Wang, Q., Gould, T., & Hou, Y. (2015). Is the future always brighter than the past? Anticipation of changes in the personal future after recall of past experiences. Memory, 23, 178-186. doi:10.1080/09658211.2013.877147 PDF

Wang, Q., Capous, D., Koh, J. B. K., & Hou, Y. (2014). Past and future episodic thinking in middle childhood. Journal of Cognition and Development, 15, 4, 625-643. doi:10.1080/15248372.2013.784977 PDF

Wang, Q., Hou, Y., Tang, H., & Wiprovnick, A. (2011). Traveling backward and forward in time: Culture and gender in the episodic specificity of past and future events. Memory, 19(1), 103-109. doi:10.1080/09658211.2010.537279 PDF

Shao, Y., Yao, X., Ceci, S.J., & Wang, Q. (2010). Does the self drive mental time travel? Memory, 18, 8, 855-862. PDF

Matters for Well-being

Song, Q., Koh, J. B. K., & Wang, Q. (2018). Children's narrative representations of peer experiences in cultural contexts: The relations to psychological adjustment. Journal of Child and Family Studies. doi:10.1007/s10826-018-1033-4 PDF

Doan, S. N., & Wang, Q. (in press). Children’s emotion knowledge and internalizing problems: The moderating role of culture. Transcultural Psychiatry.

Reese, E., Myftari, E., McAnally, H. M., Chen, Y., Neha, T., Wang, Q., Jack, F., & Robertson, S. (2017), Telling the tale and living well: Adolescent narrative identity, personality traits, and well-being across cultures. Child Development, 88, 2, 612-628. doi:10.1111/cdev.12618 PDF

Yang, Y. & Wang, Q. (2016). The relation of emotion knowledge to coping in European American and Chinese immigrant children. Journal of Child and Family Studies, 25, 452–463. doi: 10.1007/s10826-015-0224-5 PDF

Song, Q., & Wang, Q. (2014). Harmed or not harmed? Culture in interpersonal transgression memory and self-acceptance. International Journal of Applied Psychology, 4, 5, 188-195. doi: 10.5923/j.ijap.20140405.03. PDF

Song, Q., & Wang, Q. (2013). Mother-child reminiscing about peer experiences and children’s peer-related self-views and social competence. Social Development, 22, 280-299. PDF

Chen, Y., McAnally, H. M., Wang, Q., & Reese, E. (2012). The coherence of critical event narratives and adolescents' psychological functioning. Memory, 20, 667-681. doi:10.1080/09658211.2012.693934 PDF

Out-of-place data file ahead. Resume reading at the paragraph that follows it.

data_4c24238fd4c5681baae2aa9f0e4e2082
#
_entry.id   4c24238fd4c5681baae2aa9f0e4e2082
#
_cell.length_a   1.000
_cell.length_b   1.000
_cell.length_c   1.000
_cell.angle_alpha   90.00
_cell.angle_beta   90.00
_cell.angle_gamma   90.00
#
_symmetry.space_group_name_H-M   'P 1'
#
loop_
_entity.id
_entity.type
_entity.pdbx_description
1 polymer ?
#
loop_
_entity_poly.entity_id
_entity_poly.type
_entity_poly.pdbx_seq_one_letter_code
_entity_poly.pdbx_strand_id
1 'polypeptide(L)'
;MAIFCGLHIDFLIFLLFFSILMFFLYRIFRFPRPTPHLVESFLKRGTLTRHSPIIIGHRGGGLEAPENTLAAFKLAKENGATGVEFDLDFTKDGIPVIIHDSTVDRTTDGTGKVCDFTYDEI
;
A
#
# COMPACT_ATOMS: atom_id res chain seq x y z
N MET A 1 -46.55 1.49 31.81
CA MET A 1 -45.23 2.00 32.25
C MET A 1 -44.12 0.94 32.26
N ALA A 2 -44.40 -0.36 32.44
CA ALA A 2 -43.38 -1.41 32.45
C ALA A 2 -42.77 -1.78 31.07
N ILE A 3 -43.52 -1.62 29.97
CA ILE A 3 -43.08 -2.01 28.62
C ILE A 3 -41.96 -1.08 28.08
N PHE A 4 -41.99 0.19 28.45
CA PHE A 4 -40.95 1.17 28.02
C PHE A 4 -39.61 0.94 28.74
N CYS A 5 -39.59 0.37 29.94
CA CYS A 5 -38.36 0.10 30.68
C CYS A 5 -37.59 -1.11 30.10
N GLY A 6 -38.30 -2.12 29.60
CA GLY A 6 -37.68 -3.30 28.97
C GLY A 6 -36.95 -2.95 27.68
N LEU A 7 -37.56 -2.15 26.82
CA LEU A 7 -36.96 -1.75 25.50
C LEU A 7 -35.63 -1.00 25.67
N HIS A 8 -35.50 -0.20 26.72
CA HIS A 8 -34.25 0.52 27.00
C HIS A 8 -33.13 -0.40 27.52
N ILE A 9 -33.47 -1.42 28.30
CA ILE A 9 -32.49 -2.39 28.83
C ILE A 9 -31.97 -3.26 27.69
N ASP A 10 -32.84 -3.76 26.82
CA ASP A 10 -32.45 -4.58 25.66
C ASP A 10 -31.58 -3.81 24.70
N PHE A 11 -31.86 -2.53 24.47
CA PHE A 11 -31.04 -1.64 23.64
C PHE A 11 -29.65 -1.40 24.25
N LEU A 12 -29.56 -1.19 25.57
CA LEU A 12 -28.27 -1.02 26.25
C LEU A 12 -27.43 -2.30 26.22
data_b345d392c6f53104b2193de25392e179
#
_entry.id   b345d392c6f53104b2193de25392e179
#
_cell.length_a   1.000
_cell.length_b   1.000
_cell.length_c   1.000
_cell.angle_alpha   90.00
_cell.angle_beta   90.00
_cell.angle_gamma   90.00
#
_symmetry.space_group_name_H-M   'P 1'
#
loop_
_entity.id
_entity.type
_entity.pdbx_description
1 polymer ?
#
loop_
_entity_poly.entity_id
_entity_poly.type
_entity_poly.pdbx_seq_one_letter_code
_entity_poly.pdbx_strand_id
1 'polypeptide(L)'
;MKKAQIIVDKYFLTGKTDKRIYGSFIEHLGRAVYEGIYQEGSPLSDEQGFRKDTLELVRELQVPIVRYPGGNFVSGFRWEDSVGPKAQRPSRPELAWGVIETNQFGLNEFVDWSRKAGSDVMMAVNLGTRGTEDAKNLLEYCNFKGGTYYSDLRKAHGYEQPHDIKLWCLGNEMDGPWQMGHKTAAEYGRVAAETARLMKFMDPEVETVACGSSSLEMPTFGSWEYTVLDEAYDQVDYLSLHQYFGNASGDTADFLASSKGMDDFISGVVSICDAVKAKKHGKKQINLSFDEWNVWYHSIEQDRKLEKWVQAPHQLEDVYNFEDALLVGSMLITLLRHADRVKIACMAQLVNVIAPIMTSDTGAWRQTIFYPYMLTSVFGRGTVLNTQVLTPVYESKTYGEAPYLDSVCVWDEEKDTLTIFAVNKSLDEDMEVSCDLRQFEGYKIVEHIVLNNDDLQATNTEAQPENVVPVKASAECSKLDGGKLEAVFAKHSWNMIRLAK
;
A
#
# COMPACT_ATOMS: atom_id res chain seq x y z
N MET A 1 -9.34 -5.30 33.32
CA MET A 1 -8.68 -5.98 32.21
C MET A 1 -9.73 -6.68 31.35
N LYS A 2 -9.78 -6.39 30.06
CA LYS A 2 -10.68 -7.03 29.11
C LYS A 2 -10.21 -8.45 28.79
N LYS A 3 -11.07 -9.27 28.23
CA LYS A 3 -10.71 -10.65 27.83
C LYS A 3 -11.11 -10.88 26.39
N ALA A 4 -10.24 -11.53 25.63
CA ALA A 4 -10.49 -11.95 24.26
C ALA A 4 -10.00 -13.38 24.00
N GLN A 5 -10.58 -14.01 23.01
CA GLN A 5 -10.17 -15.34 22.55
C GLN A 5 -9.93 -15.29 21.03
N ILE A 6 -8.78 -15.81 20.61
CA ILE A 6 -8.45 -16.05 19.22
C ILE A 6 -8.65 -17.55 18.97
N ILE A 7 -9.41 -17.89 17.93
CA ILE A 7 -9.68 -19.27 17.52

Doan, S. N., & Wang, Q. (2010). Maternal discussions of mental states and behaviors: Relations to emotion situation knowledge in European American and immigrant Chinese children. Child Development, 81, 5, 1490-1503. doi:10.1111/j.1467-8624.2010.01487.x PDF

Lu, H., Su, Y., & Wang, Q. (2008). Talking about others facilitates theory of mind in Chinese preschoolers. Developmental Psychology, 44, 6, 1726-1736. doi:10.1037/a0013074 PDF

The Extended Mind Online

Stone, C. B., & Wang, Q. (in press). From conversations to digital communication: The mnemonic consequences of consuming and sharing information via social media. Topics in Cognitive Science.

Hou, Y., Jiang, T-L, & Wang, Q. (2017). Socioeconomic status and online shaming: The mediating role of belief in a just world. Computers in Human Behavior, 76, 19-25. doi:10.1016/j.chb.2017.07.003 PDF

Wang, Q., Lee, D., & Hou, Y. (2017). Externalizing the autobiographical self: Sharing personal memories online facilitated memory retention. Memory, 25, 6, 772-776. doi: 10.1080/09658211.2016.1221115. PDF

Jiang, T-L, Hou, Y., & Wang, Q. (2016). Does micro-blogging make us "shallow"? Sharing information online interferes with information comprehension. Computers in Human Behavior, 59, 210-214. PDF

Wang, Q., Blenis, R. C, Ng, M., & Gonzalez, P. (2015, May). Going public: The impact of social media on autobiographical memory. Poster session presented at the 27th APS Annual Convention, New York, NY. PDF